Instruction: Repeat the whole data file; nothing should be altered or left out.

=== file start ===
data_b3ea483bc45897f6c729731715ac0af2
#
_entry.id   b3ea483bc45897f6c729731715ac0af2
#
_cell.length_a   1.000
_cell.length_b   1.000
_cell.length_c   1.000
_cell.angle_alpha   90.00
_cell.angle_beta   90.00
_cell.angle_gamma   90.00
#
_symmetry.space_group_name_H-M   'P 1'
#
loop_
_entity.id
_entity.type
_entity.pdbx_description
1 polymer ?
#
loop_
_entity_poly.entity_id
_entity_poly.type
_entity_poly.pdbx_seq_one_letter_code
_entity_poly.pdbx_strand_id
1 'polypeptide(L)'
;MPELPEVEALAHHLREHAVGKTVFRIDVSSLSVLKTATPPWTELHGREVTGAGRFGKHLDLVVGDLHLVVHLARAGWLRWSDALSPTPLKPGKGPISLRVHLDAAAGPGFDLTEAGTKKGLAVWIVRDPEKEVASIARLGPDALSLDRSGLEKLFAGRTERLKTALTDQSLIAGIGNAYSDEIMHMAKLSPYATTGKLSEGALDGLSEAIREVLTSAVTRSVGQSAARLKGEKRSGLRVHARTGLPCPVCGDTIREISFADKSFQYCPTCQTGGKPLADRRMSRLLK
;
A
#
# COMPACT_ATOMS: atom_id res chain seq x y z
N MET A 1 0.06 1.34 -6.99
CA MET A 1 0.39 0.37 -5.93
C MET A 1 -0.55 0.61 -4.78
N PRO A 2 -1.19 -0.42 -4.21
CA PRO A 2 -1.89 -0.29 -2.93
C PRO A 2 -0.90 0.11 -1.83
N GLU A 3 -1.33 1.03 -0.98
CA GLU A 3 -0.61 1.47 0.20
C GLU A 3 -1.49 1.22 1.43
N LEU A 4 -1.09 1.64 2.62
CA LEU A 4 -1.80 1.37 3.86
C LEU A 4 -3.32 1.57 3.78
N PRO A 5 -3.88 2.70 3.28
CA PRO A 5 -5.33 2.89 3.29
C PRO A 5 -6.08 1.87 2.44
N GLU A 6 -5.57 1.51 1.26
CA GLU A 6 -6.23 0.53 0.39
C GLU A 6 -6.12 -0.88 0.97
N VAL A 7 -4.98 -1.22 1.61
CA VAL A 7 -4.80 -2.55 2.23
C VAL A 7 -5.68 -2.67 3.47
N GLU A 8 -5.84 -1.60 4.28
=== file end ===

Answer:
data_b3ea483bc45897f6c729731715ac0af2
#
_entry.id   b3ea483bc45897f6c729731715ac0af2
#
_cell.length_a   1.000
_cell.length_b   1.000
_cell.length_c   1.000
_cell.angle_alpha   90.00
_cell.angle_beta   90.00
_cell.angle_gamma   90.00
#
_symmetry.space_group_name_H-M   'P 1'
#
loop_
_entity.id
_entity.type
_entity.pdbx_description
1 polymer ?
#
loop_
_entity_poly.entity_id
_entity_poly.type
_entity_poly.pdbx_seq_one_letter_code
_entity_poly.pdbx_strand_id
1 'polypeptide(L)'
;MPELPEVEALAHHLREHAVGKTVFRIDVSSLSVLKTATPPWTELHGREVTGAGRFGKHLDLVVGDLHLVVHLARAGWLRWSDALSPTPLKPGKGPISLRVHLDAAAGPGFDLTEAGTKKGLAVWIVRDPEKEVASIARLGPDALSLDRSGLEKLFAGRTERLKTALTDQSLIAGIGNAYSDEIMHMAKLSPYATTGKLSEGALDGLSEAIREVLTSAVTRSVGQSAARLKGEKRSGLRVHARTGLPCPVCGDTIREISFADKSFQYCPTCQTGGKPLADRRMSRLLK
;
A
#
# COMPACT_ATOMS: atom_id res chain seq x y z
N MET A 1 0.06 1.34 -6.99
CA MET A 1 0.39 0.37 -5.93
C MET A 1 -0.55 0.61 -4.78
N PRO A 2 -1.19 -0.42 -4.21
CA PRO A 2 -1.89 -0.29 -2.93
C PRO A 2 -0.90 0.11 -1.83
N GLU A 3 -1.33 1.03 -0.98
CA GLU A 3 -0.61 1.47 0.20
C GLU A 3 -1.49 1.22 1.43
N LEU A 4 -1.09 1.64 2.62
CA LEU A 4 -1.80 1.37 3.86
C LEU A 4 -3.32 1.57 3.78
N PRO A 5 -3.88 2.70 3.28
CA PRO A 5 -5.33 2.89 3.29
C PRO A 5 -6.08 1.87 2.44
N GLU A 6 -5.57 1.51 1.26
CA GLU A 6 -6.23 0.53 0.39
C GLU A 6 -6.12 -0.88 0.97
N VAL A 7 -4.98 -1.22 1.61
CA VAL A 7 -4.80 -2.55 2.23
C VAL A 7 -5.68 -2.67 3.47
N GLU A 8 -5.84 -1.60 4.28